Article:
'It will be ready:' Watertown Post 17 rebuilding pitcher's mound after weekend vandalism digs up rubber
After discovering the vandalism, a report was filed with the Watertown Police Department.
WATERTOWN — The Watertown Baseball Association was left scratching their heads this weekend after their field found itself to be the target of a random act of vandalism just days ahead of their home-opener.
At some point over the weekend, two individuals climbed the gate to Watertown Stadium and dug the rubber out of the field’s pitcher’s mound, disturbing the clay on top.
According to Ryan Neale, director of baseball operations for the Watertown Baseball Association (WBA), the individuals left two sets of footprints in the infield grass, indicating they quickly left after vandalizing the mound.
“It’s frustrating, it’s sad and it’s disappointing that four days before a game, you throw this on top of [other preparations] while trying to get a team ready to play,” Neale said. “We’ve only had one or two really good practices outside.”
Watertown Post 17’s Legion baseball team was scheduled to host Aberdeen on Thursday, but that game has since been moved to Aberdeen for a variety of reasons — including scheduling challenges on Aberdeen’s part.
Though that does give the WBA a little extra time to fix their pitcher’s mound ahead of a Saturday game, Neale is trying to figure out if it’s enough.
The architecture of a pitcher’s mound is delicate. The rubber must sit approximately 10 inches above ground level and be perfectly in-line with second base and home plate. The slope of the front and back of the mound mustn’t be too steep nor too flat.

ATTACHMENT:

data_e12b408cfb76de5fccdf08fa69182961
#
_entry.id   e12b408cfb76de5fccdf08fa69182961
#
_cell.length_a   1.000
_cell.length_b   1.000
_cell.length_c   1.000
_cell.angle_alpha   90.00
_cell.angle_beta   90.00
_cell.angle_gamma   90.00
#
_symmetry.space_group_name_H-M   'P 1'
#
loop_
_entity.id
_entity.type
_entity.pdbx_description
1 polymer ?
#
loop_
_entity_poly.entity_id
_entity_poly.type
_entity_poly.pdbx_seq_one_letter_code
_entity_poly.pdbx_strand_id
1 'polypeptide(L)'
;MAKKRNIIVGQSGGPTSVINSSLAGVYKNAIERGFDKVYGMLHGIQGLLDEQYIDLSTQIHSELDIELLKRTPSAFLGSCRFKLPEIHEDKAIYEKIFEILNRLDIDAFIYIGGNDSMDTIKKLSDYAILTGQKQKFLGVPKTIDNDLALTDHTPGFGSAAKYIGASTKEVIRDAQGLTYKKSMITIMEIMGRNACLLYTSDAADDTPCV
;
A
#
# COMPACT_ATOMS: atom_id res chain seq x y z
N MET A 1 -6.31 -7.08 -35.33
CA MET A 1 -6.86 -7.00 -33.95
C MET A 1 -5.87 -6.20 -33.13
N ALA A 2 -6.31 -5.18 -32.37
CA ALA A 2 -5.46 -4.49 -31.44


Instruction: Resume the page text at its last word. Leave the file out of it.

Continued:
With a clay mound, moisture levels are crucial to any form of reconstruction.
“Clay is just a unique material to work with. It’s gotta be damp, but it can’t be soaking wet. [Recent rains] obviously made it so easy to take the rubber out,” Neale said. “We’re just trying to figure out how to fix it and how to do it. It’s not gonna be an easy task by any means.”
Neale said he had the luxury of rebuilding that mound from scratch just two years prior, and was hoping the mound would be good to go for years to come.
“If we don’t have a pitcher's mound ready, nothing else really matters, so it’s really taking priority,” Neale said. “We might have to bring in equipment, but luckily one of our board members owns a heating and cooling place, so we might get to bring in some toys.”
After discovering the vandalism, Neale said a report was filed with the Watertown Police Department. Calling it a “matter of fact case,” he’s not expecting much to come out of it as there’s no real monetary value to the destruction.
Watertown does have a second baseball field, though Neale said that field is used primarily for 13- and 14-year old games, and isn’t fit to host Legion games.
“It’s kind of ironic, if they would’ve destroyed that one they would’ve been doing us a favor,” Neale said of the city’s second field. “That mound is actually scheduled to get remade this spring, because it’s not in great shape either.”
Regardless, Neale is grateful for the outpouring of support from the community, with individuals offering to assist in the repairs. He made clear the act will not stop the city from hosting games.
“We have waited long enough this spring to get outside and play,” Neale said. “We are not going to let whoever did this stop us from playing at home this weekend. It will be ready. We don’t want these people to get what they wanted.”
Post 17 will host Fargo (N.D.) Post 400 at 4:30 p.m. Saturday and 1 p.m. Sunday.